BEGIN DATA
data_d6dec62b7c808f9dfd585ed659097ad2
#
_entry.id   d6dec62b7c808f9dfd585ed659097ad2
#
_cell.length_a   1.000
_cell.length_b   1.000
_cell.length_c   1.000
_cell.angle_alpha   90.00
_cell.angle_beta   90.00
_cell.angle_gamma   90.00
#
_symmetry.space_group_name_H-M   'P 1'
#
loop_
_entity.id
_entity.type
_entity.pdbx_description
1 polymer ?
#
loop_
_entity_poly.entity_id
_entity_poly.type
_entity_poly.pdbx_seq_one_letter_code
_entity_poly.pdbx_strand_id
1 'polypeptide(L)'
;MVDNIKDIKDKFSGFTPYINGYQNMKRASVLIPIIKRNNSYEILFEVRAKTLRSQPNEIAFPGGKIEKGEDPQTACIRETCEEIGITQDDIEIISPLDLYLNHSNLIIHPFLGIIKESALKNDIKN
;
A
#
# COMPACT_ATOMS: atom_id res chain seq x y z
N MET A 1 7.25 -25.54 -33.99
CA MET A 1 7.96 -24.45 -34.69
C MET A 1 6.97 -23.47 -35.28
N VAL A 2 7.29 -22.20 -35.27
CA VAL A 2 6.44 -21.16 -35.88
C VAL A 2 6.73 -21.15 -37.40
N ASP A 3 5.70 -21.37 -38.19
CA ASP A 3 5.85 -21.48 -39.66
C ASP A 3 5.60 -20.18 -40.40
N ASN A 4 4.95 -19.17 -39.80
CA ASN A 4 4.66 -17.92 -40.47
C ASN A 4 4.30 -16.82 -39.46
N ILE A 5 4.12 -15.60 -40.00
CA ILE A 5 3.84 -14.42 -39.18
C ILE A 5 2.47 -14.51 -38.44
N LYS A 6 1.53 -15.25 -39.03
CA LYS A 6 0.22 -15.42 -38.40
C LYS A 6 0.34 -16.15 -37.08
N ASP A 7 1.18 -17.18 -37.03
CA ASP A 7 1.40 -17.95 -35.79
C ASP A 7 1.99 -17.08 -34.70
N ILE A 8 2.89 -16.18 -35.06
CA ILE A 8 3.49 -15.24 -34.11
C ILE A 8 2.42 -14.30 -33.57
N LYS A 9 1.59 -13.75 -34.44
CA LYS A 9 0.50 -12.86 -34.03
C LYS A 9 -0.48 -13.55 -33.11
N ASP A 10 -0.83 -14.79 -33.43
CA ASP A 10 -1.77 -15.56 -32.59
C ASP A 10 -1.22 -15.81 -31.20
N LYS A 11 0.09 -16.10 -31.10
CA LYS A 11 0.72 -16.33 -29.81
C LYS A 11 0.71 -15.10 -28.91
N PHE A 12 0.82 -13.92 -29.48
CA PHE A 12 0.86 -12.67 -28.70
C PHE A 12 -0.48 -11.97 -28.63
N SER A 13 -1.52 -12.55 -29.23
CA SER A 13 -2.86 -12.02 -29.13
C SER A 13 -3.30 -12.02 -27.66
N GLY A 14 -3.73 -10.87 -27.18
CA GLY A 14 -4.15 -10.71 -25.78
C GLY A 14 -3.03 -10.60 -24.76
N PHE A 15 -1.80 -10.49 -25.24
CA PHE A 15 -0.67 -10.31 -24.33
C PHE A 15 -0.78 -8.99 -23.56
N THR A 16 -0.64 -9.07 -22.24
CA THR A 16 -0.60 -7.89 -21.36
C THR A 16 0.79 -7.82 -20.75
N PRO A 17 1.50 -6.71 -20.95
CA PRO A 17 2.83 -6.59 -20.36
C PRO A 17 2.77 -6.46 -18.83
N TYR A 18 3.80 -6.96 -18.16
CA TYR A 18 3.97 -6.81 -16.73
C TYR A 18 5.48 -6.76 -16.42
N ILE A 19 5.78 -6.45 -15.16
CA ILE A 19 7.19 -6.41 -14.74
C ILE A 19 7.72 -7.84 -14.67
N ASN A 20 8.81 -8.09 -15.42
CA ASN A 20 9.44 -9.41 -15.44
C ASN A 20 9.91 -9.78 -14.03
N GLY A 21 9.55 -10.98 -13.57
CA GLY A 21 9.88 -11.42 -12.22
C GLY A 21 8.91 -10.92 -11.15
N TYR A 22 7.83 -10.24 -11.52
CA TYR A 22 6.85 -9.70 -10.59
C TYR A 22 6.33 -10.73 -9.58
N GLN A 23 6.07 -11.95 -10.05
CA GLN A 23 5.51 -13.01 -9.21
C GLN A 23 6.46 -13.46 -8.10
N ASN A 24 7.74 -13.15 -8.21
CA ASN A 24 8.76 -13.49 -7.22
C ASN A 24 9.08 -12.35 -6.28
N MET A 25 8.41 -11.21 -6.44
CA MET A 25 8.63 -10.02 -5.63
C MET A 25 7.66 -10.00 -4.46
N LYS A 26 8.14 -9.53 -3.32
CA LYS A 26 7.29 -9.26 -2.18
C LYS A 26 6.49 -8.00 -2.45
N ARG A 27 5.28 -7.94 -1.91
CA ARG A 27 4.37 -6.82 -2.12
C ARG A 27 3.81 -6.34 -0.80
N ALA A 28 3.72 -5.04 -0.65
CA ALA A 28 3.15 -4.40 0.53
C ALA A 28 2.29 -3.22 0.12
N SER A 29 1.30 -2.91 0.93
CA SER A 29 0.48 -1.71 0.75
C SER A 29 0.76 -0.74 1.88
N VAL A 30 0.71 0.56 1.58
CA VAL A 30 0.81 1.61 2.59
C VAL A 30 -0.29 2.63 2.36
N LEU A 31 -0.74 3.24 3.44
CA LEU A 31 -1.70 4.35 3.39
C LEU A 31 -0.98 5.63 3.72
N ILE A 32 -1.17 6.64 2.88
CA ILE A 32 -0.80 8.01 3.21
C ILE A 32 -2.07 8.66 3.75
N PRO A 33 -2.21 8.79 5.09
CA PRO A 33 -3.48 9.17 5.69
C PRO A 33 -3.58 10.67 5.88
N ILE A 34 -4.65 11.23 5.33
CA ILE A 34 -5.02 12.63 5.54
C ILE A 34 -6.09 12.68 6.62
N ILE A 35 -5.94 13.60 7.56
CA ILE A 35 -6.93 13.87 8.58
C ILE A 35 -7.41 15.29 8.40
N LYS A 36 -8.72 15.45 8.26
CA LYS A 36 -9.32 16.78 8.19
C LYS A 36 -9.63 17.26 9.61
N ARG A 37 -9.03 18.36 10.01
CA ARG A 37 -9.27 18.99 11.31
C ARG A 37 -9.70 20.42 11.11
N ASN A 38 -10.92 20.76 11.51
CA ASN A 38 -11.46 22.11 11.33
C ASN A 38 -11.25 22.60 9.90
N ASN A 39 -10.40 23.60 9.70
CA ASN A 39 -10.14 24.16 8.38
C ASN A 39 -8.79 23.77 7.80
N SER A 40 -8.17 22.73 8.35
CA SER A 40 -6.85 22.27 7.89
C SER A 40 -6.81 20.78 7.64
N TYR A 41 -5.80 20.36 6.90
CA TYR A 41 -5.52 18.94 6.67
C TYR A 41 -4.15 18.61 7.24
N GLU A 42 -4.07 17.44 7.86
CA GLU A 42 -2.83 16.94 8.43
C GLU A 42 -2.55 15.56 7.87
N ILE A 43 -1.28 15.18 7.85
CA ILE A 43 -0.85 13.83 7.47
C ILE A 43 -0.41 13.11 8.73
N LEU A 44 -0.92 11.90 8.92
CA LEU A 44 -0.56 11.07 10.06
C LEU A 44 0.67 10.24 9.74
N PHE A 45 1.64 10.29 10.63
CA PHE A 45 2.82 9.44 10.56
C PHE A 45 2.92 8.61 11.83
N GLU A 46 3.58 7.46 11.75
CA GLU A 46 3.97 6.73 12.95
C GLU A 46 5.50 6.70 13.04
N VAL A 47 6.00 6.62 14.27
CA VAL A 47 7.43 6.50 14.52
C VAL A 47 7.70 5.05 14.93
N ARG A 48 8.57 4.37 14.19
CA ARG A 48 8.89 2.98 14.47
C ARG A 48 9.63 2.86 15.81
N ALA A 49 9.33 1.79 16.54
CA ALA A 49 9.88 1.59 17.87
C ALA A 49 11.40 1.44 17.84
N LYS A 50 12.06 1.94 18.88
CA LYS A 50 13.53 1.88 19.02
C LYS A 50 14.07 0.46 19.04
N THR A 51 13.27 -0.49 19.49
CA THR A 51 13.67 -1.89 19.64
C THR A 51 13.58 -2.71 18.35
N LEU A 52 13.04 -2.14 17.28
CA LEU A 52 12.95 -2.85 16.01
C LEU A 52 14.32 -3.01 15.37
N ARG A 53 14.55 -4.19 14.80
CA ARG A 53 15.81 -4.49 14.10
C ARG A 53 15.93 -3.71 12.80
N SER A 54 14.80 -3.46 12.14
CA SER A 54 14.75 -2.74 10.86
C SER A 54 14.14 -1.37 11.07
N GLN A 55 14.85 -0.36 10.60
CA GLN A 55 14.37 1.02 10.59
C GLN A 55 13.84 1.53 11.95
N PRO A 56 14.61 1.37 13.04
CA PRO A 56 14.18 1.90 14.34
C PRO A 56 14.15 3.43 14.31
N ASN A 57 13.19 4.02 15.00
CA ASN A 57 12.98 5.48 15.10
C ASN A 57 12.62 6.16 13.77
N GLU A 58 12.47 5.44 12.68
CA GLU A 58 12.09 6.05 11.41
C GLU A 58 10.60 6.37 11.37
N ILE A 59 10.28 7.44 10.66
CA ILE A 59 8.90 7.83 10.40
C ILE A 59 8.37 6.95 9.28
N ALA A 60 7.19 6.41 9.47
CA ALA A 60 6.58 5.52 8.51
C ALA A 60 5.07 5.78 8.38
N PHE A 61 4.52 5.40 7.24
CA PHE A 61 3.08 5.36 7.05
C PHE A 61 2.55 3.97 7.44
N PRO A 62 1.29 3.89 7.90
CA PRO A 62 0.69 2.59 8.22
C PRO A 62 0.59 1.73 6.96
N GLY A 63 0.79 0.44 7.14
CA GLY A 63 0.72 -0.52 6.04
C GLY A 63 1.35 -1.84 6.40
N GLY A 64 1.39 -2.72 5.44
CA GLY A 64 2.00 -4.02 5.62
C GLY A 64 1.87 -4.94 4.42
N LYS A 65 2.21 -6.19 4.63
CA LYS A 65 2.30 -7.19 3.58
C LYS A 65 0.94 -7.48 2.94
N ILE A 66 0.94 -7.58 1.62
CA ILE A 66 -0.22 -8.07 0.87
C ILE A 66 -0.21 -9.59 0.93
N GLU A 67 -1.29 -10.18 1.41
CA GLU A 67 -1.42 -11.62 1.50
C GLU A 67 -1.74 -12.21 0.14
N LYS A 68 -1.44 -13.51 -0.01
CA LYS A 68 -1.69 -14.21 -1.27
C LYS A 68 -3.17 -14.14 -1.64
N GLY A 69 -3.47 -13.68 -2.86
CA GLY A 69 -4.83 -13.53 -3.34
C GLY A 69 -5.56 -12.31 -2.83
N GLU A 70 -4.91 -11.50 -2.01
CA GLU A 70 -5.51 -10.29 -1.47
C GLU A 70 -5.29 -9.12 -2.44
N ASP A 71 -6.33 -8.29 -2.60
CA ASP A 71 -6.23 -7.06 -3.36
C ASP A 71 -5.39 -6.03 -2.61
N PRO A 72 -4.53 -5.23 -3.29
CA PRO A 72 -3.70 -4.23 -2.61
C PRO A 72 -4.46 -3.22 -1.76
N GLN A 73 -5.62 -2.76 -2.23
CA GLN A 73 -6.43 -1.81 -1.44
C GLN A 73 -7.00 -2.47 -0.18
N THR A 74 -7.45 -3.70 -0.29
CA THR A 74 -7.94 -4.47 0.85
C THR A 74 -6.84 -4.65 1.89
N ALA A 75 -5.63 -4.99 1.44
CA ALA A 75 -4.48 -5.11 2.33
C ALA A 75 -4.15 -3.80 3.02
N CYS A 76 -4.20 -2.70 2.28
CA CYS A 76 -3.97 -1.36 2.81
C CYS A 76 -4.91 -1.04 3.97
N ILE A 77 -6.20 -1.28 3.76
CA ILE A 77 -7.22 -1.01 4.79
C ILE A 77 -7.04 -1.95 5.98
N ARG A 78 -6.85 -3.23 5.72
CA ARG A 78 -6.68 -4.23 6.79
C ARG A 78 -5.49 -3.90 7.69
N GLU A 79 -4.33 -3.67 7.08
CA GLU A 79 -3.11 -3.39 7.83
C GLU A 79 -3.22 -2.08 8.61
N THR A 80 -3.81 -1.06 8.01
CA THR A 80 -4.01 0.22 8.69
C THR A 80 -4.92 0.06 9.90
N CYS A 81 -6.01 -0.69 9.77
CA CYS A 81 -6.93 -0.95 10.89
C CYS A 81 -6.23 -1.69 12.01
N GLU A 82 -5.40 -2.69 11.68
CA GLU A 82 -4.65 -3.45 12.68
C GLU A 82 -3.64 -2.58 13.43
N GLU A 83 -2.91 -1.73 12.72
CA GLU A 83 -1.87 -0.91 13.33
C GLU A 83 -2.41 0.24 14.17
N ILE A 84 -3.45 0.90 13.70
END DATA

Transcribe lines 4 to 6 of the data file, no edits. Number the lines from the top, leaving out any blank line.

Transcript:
#
_cell.length_a   1.000
_cell.length_b   1.000